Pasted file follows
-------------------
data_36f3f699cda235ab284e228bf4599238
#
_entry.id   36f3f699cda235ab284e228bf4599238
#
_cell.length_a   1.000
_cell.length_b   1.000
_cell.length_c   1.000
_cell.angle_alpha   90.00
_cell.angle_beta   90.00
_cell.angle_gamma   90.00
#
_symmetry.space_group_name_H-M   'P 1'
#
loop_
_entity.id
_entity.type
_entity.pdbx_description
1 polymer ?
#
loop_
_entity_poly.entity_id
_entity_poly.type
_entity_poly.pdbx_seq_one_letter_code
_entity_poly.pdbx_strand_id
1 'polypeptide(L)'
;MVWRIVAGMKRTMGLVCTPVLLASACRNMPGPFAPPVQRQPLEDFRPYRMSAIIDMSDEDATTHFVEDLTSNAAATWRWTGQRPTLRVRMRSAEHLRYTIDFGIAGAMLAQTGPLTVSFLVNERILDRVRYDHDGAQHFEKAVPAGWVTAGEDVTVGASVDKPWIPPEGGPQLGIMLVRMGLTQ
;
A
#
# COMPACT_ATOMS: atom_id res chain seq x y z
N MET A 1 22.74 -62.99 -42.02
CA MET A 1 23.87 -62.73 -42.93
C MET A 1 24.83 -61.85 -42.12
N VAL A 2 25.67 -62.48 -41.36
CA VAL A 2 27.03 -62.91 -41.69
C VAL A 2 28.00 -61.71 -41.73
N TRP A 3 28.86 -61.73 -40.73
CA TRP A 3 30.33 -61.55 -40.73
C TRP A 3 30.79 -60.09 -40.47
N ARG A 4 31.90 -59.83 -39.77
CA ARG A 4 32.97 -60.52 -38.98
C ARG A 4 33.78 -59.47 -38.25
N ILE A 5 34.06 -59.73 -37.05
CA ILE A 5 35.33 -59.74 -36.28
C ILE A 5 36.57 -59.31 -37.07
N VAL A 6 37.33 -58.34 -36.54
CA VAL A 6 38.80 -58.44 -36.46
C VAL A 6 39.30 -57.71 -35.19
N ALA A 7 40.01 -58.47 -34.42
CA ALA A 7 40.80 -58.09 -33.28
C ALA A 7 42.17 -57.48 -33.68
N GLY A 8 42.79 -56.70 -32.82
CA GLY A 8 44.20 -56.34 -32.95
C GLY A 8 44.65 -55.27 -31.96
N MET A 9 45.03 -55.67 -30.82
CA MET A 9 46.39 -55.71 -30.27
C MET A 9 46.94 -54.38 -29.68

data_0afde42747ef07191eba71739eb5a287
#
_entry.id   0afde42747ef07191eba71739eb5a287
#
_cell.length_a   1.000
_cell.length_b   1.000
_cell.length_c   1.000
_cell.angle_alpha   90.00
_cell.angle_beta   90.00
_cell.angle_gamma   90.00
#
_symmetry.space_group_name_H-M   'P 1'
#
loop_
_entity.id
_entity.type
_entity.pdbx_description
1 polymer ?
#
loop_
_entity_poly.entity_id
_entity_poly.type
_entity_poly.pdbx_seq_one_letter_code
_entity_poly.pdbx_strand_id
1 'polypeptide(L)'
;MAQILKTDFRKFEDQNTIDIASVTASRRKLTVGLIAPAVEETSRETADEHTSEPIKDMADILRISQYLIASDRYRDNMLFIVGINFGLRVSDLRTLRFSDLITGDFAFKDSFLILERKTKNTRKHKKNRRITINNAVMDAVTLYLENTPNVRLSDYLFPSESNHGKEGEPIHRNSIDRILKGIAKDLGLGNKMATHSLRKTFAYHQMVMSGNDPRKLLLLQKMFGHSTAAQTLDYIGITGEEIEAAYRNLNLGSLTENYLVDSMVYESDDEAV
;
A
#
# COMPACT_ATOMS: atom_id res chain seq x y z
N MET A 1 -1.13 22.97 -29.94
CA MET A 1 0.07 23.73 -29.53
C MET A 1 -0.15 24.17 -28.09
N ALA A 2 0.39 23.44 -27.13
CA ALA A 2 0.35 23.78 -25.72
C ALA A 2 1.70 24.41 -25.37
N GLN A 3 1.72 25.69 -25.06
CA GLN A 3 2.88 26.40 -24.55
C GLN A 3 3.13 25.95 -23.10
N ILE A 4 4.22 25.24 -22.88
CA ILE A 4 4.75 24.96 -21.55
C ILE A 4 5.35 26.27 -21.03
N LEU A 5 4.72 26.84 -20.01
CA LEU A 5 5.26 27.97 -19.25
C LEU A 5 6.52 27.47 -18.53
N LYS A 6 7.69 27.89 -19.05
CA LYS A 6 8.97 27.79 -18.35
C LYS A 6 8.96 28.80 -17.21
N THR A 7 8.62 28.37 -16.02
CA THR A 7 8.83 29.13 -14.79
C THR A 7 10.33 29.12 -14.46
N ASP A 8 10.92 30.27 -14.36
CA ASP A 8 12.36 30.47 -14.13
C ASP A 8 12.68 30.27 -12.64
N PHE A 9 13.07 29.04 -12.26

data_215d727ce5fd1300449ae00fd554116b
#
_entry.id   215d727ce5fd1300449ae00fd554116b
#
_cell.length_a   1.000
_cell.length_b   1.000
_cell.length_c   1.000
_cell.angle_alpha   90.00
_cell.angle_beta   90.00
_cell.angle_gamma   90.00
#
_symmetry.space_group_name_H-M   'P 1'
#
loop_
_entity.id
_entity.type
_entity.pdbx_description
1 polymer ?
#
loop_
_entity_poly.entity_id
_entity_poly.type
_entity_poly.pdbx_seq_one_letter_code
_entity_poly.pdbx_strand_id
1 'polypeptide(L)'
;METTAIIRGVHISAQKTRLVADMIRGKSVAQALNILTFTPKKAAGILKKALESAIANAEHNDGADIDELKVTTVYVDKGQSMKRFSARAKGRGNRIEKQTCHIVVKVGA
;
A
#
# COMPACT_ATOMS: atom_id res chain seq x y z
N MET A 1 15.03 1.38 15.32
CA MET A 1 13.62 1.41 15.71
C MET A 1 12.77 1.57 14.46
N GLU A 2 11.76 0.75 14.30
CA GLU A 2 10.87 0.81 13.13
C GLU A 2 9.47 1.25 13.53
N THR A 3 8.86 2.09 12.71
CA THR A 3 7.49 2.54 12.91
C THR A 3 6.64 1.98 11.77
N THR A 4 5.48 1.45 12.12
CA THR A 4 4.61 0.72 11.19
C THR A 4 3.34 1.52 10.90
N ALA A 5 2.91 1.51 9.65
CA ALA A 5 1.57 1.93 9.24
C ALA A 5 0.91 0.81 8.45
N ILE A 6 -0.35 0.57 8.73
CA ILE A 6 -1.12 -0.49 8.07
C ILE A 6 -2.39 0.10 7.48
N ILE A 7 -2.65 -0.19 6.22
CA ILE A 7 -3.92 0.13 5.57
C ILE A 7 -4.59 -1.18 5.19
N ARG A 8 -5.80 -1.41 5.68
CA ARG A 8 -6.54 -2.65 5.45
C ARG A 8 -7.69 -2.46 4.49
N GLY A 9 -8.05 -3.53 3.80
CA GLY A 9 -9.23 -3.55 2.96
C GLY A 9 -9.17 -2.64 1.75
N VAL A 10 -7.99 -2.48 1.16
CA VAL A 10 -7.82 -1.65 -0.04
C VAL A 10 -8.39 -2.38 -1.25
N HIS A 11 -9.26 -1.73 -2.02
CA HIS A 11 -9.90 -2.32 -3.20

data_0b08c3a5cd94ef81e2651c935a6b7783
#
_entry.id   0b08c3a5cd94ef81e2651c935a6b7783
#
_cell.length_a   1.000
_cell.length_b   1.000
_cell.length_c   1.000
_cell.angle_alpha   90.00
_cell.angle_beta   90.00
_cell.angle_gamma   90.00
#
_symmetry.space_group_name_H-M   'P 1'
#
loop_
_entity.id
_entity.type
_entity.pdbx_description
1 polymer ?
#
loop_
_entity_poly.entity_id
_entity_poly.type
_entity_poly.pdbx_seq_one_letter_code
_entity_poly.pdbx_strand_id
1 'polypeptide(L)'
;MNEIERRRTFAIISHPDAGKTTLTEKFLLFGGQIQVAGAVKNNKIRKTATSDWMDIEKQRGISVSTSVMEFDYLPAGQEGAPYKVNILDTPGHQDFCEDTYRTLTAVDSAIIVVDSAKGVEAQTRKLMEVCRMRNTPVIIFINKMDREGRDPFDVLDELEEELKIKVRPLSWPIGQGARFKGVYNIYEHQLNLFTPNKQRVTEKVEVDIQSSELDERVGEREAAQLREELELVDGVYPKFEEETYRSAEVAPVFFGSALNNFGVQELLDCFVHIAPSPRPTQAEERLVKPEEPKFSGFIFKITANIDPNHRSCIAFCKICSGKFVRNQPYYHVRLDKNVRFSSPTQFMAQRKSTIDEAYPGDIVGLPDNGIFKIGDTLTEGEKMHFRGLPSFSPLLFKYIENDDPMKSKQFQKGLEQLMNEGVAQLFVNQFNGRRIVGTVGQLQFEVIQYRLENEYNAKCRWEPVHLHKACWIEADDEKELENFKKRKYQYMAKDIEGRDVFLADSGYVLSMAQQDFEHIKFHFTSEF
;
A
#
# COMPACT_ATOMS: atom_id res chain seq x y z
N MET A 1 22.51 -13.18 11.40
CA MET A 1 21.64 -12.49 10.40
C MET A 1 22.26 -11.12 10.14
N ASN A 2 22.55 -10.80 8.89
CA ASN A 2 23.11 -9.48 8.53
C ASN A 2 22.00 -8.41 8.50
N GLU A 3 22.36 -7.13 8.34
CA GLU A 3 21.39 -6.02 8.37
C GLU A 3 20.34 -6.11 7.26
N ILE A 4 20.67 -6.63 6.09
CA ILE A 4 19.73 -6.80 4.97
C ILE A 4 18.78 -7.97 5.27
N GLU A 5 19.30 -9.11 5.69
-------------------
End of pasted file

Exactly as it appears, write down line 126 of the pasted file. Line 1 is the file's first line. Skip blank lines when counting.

loop_